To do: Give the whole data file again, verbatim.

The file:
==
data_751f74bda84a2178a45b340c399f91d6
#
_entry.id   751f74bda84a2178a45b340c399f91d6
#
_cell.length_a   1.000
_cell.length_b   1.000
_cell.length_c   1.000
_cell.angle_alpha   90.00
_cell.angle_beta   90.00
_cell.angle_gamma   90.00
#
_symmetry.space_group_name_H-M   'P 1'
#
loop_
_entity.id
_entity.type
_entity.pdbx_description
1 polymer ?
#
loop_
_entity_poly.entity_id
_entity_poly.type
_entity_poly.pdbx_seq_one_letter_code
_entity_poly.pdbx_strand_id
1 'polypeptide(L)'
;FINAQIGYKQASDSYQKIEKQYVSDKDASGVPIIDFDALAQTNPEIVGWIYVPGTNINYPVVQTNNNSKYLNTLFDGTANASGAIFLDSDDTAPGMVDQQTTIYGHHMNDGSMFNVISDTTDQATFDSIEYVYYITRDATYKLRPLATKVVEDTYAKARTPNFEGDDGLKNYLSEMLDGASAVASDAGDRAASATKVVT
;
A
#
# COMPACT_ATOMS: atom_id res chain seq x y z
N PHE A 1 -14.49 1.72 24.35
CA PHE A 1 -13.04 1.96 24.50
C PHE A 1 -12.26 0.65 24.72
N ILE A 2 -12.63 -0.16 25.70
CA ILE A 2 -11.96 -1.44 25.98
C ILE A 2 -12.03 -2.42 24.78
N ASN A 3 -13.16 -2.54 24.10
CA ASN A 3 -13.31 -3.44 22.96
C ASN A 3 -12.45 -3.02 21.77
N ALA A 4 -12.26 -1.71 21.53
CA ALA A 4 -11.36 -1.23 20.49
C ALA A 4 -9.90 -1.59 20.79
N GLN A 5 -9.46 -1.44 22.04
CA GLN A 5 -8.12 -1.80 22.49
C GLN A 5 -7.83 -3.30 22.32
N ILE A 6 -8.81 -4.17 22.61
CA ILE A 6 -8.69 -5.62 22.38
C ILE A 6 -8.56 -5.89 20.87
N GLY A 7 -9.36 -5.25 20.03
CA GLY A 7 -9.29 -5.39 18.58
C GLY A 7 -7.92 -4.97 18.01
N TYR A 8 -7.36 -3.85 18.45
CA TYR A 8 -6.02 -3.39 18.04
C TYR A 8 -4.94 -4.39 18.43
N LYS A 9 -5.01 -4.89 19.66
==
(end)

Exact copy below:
data_751f74bda84a2178a45b340c399f91d6
#
_entry.id   751f74bda84a2178a45b340c399f91d6
#
_cell.length_a   1.000
_cell.length_b   1.000
_cell.length_c   1.000
_cell.angle_alpha   90.00
_cell.angle_beta   90.00
_cell.angle_gamma   90.00
#
_symmetry.space_group_name_H-M   'P 1'
#
loop_
_entity.id
_entity.type
_entity.pdbx_description
1 polymer ?
#
loop_
_entity_poly.entity_id
_entity_poly.type
_entity_poly.pdbx_seq_one_letter_code
_entity_poly.pdbx_strand_id
1 'polypeptide(L)'
;FINAQIGYKQASDSYQKIEKQYVSDKDASGVPIIDFDALAQTNPEIVGWIYVPGTNINYPVVQTNNNSKYLNTLFDGTANASGAIFLDSDDTAPGMVDQQTTIYGHHMNDGSMFNVISDTTDQATFDSIEYVYYITRDATYKLRPLATKVVEDTYAKARTPNFEGDDGLKNYLSEMLDGASAVASDAGDRAASATKVVT
;
A
#
# COMPACT_ATOMS: atom_id res chain seq x y z
N PHE A 1 -14.49 1.72 24.35
CA PHE A 1 -13.04 1.96 24.50
C PHE A 1 -12.26 0.65 24.72
N ILE A 2 -12.63 -0.16 25.70
CA ILE A 2 -11.96 -1.44 25.98
C ILE A 2 -12.03 -2.42 24.78
N ASN A 3 -13.16 -2.54 24.10
CA ASN A 3 -13.31 -3.44 22.96
C ASN A 3 -12.45 -3.02 21.77
N ALA A 4 -12.26 -1.71 21.53
CA ALA A 4 -11.36 -1.23 20.49
C ALA A 4 -9.90 -1.59 20.79
N GLN A 5 -9.46 -1.44 22.04
CA GLN A 5 -8.12 -1.80 22.49
C GLN A 5 -7.83 -3.30 22.32
N ILE A 6 -8.81 -4.17 22.61
CA ILE A 6 -8.69 -5.62 22.38
C ILE A 6 -8.56 -5.89 20.87
N GLY A 7 -9.36 -5.25 20.03
CA GLY A 7 -9.29 -5.39 18.58
C GLY A 7 -7.92 -4.97 18.01
N TYR A 8 -7.36 -3.85 18.45
CA TYR A 8 -6.02 -3.39 18.04
C TYR A 8 -4.94 -4.39 18.43
N LYS A 9 -5.01 -4.89 19.66